Oxford, 148 pp., £9.95, May 1982, 0 19 289122 7
Show More
Contemporary Writers Series: Saul Bellow, Joe Orton, John Fowles, Kurt Vonnegut, Seamus Heaney, Thomas Pynchon 
by Malcolm Bradbury, C.W.E. Bigsby, Peter Conradi, Jerome Klinkowitz and Blake Morrison.
Methuen, 110 pp., £1.95, May 1982, 0 416 31650 6
Show More
Show More
... shared with the Leavises the founding of Scrutiny. ‘The high period of the journal,’ says Francis Mulhern in his book The Moment of ‘Scrutiny’, ‘was that commanded by F.R. Leavis and the early graduates of Cambridge English, [D.W.] Harding, [L.C.] Knights, Q.D. Leavis and [Denys] Thompson – five authors who, in aggregate, wrote on virtually ...

Cultivating Cultivation

John Mullan: English culture, 18 June 1998

The Pleasures of the Imagination: English Culture in the 18th Century 
by John Brewer.
HarperCollins, 448 pp., £19.99, January 1997, 0 00 255537 9
Show More
Show More
... Gardens’ pavilions and supper boxes were hung with contemporary English paintings, especially by Francis Hayman. In the 1740s, Hayman painted rococo illustrations of children’s games: by the 1760s, as the Gardens became even more respectable, he was providing large-scale illustrations of British victories in the Seven Years War. Tyers was a new kind of ...

Amor vincit Vinnie

Marilyn Butler, 21 February 1985

Foreign Affairs 
by Alison Lurie.
Joseph, 291 pp., £8.95, January 1985, 0 7181 2516 9
Show More
Show More
... even of overstating their own importance as artists. Novelists, beginning with Fielding on Richardson, have regularly represented other novelists as foolishly sanguine and unworldly, a charge which actually belittles fiction itself. Alison Lurie in Foreign Affairs uses a similar tactic, which is after all the readiest way for a naturalistic novelist to ...

Make use of me

Jeremy Treglown: Olivia Manning, 9 February 2006

Olivia Manning: A Life 
by Neville Braybrooke and June Braybrooke.
Chatto, 301 pp., £20, November 2004, 0 7011 7749 7
Show More
Show More
... to have sadistic tendencies which she didn’t enjoy, while the theatre and film director Tony Richardson was so nervous of her that when lodging with the Smiths in St John’s Wood he hardly dared to take a bath. Manning’s generally direct and sophisticated treatment of sexual behaviour is one of the strengths of her fiction. In The Wind Changes, an ...

The Reptile Oculist

John Barrell, 1 April 2004

... and Robert Southey; artists of various kinds including the gifted amateur Sir George Beaumont, Francis Chantry, John Constable, Thomas Lawrence, James Northcote and John Soane; and from the theatre, Jack Bannister, George Colman the younger, various Kembles, the long-deified Mrs Siddons and very many more. There were peers of the realm, baronets, famous ...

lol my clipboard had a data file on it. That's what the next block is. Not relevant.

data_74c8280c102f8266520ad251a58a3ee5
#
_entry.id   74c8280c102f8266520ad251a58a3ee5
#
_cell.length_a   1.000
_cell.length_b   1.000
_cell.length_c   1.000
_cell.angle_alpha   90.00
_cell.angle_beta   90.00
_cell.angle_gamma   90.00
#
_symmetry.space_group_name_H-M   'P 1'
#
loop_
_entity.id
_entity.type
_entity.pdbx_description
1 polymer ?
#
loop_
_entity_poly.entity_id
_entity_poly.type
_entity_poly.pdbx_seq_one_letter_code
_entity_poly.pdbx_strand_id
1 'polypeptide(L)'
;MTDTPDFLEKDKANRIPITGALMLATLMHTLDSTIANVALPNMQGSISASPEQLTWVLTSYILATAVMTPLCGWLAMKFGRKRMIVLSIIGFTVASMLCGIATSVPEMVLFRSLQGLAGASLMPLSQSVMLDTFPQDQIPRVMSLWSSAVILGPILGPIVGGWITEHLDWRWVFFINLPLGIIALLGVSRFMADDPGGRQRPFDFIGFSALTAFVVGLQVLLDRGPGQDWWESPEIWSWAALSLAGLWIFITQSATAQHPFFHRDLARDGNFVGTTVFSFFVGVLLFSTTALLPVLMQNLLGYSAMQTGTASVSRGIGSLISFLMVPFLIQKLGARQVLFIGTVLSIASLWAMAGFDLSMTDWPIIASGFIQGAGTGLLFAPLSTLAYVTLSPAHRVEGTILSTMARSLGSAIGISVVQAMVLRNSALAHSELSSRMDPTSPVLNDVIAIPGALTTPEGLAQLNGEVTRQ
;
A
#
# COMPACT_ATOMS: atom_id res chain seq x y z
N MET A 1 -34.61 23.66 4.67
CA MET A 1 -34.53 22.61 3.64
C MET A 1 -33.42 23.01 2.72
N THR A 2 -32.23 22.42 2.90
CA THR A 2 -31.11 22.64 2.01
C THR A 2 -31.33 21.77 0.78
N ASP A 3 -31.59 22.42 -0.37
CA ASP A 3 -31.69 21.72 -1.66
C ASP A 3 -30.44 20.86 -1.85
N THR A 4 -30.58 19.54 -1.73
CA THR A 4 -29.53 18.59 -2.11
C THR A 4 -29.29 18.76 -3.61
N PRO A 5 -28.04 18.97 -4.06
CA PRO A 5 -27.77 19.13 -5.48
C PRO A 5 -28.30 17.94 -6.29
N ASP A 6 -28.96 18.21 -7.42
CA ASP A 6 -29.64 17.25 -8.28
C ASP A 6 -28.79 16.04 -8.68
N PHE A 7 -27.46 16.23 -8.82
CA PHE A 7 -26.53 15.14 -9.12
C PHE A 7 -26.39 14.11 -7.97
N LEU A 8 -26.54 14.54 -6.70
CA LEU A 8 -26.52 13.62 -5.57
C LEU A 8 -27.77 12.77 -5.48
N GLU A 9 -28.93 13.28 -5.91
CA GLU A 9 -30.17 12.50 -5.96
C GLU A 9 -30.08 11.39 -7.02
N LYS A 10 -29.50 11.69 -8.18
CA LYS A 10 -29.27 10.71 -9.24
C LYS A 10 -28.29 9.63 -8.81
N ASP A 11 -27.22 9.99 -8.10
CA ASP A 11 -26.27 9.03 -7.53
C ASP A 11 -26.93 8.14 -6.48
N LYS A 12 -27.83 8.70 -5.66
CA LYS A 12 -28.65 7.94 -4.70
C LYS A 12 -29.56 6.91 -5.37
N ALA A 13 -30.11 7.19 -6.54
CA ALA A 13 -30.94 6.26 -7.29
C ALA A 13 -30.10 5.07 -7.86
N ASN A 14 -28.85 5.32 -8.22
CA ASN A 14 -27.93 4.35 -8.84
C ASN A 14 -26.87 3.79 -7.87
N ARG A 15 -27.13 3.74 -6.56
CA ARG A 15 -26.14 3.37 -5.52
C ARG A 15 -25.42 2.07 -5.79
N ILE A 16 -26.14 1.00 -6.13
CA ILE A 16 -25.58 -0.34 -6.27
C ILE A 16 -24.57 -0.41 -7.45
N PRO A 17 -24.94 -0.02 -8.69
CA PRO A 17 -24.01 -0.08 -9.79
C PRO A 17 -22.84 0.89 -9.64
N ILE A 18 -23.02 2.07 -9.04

Lost Mother

Michael Dobson, 17 February 2000

In My End Is My Beginning: A Life of Mary Queen of Scots 
by James Mackay.
Mainstream, 320 pp., £20, March 1999, 1 84018 058 7
Show More
Mary Queen of Scots: Romance and Nation 
by Jayne Elizabeth Lewis.
Routledge, 259 pp., £14.99, October 1998, 0 415 11481 0
Show More
Ancestry and Narrative in 19th-Century British Literature: Blood Relations from Edgeworth to Hardy 
by Sophie Gilmartin.
Cambridge, 281 pp., £37.50, February 1999, 0 521 56094 2
Show More
Show More
... to the Auld Alliance, Mary signed herself ‘Marie’ all her life. Had her first husband Francis II not died without producing an heir, ‘Scotland,’ Mackay concedes, ‘might have become a French appanage.’ Despite all this In My End Is My Beginning prefers to suggest that a misunderstood proto-liberalism was more responsible for the Queen’s ...

Hemingway Hunt

Frank Kermode, 17 April 1986

Along with Youth: Hemingway, the Early Years 
by Peter Griffin.
Oxford, 258 pp., £12.95, March 1986, 0 19 503680 8
Show More
The Young Hemingway 
by Michael Reynolds.
Blackwell, 291 pp., £14.95, February 1986, 0 631 14786 1
Show More
Hemingway: A Biography 
by Jeffrey Meyers.
Macmillan, 646 pp., £16.95, March 1986, 0 333 42126 4
Show More
Show More
... a few rounds with the author of Dubliners, or even that the author of ‘The Short Happy Life of Francis Macomber’ could have mixed it for a while with Mr Tolstoy. Two of these biographies are concerned only with the youthful Hemingway as the sort of person who could become the sort of person he later became; they stop at pretty well the same point, when ...

Read anywhere with the London Review of Books app, available now from the App Store for Apple devices, Google Play for Android devices and Amazon for your Kindle Fire.

Sign up to our newsletter

For highlights from the latest issue, our archive and the blog, as well as news, events and exclusive promotions.

Newsletter Preferences